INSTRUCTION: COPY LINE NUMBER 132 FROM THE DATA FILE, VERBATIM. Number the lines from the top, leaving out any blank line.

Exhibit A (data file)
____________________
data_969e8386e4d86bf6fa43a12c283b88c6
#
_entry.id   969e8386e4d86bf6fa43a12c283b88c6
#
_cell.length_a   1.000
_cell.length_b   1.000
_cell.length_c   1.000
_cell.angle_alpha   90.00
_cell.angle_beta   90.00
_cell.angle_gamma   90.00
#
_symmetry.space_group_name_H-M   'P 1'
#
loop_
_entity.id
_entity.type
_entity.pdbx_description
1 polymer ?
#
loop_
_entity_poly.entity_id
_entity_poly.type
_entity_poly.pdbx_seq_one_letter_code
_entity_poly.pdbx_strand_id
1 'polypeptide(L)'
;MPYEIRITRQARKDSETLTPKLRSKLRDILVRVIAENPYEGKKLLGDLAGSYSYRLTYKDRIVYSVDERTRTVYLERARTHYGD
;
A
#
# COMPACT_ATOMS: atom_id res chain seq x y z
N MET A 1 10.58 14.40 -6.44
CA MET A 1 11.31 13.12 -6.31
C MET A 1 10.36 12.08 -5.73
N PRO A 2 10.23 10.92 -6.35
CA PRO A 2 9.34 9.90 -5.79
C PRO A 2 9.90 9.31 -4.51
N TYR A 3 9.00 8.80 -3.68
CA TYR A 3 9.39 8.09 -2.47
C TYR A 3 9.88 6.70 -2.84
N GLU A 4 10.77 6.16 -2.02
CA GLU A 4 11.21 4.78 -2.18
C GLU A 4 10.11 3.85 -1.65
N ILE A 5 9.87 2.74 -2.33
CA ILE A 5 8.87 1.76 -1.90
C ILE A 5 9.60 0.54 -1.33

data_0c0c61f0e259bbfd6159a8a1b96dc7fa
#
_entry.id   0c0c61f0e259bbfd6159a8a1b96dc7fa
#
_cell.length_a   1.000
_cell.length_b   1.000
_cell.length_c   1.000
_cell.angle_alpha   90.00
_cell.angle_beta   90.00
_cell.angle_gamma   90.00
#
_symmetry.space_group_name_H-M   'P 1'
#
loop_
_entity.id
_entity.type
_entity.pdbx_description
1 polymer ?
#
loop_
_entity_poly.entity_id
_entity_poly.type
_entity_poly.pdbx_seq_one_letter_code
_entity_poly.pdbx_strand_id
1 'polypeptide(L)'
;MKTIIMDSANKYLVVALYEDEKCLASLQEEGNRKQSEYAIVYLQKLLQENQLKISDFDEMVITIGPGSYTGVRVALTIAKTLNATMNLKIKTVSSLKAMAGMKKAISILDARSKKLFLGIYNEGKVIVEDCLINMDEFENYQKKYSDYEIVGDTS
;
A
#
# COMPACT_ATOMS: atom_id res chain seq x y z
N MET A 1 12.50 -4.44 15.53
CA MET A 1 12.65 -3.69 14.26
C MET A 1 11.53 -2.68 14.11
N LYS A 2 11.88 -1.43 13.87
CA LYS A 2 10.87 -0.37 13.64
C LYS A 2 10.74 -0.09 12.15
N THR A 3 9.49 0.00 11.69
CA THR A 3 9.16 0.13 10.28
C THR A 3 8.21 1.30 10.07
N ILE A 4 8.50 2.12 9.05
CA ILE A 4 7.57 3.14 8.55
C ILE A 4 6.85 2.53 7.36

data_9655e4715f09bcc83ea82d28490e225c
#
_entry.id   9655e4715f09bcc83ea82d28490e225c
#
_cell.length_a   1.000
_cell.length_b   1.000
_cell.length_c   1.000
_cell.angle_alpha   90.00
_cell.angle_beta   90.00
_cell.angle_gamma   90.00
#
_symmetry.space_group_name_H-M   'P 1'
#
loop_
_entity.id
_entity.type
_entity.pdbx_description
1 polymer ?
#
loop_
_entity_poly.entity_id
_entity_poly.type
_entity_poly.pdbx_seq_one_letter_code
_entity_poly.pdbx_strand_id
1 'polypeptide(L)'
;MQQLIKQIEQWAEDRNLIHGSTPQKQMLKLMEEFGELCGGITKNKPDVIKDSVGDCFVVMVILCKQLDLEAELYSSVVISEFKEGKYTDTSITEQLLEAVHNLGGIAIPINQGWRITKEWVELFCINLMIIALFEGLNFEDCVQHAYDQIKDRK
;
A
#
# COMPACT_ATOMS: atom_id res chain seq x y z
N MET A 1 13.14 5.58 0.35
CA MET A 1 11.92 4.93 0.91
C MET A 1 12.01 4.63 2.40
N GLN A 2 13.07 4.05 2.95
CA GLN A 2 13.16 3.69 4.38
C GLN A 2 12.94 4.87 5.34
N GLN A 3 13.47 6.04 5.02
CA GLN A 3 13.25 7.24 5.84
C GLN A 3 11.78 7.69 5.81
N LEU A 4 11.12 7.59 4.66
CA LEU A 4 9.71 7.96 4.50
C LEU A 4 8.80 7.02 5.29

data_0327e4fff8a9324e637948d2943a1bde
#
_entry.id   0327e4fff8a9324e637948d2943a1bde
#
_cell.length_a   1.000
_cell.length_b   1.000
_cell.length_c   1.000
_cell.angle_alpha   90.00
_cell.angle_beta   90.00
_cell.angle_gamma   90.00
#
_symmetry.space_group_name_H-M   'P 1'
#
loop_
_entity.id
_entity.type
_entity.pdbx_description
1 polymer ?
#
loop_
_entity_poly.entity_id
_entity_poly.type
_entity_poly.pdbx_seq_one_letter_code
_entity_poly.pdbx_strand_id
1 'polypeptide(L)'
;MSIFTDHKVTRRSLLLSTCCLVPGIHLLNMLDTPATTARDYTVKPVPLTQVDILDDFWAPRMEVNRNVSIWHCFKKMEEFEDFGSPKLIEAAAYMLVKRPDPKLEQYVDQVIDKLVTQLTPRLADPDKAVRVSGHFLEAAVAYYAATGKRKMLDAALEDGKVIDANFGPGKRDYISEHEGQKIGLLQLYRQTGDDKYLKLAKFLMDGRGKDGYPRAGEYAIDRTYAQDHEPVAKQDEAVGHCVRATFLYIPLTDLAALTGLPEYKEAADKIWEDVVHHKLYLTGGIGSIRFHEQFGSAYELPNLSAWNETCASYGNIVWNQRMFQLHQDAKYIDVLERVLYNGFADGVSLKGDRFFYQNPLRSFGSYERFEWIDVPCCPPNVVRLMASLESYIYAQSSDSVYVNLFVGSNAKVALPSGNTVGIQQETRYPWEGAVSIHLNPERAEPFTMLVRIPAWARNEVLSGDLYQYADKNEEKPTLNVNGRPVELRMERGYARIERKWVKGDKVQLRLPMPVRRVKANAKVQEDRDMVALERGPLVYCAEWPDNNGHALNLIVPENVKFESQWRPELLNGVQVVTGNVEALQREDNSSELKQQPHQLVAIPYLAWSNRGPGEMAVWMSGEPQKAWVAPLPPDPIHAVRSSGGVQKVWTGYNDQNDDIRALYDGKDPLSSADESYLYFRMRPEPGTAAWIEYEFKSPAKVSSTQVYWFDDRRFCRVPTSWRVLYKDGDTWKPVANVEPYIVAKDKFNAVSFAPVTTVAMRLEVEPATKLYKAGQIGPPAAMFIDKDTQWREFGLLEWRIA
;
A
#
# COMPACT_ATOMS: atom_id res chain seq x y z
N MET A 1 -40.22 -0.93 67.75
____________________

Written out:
_entry.id   0327e4fff8a9324e637948d2943a1bde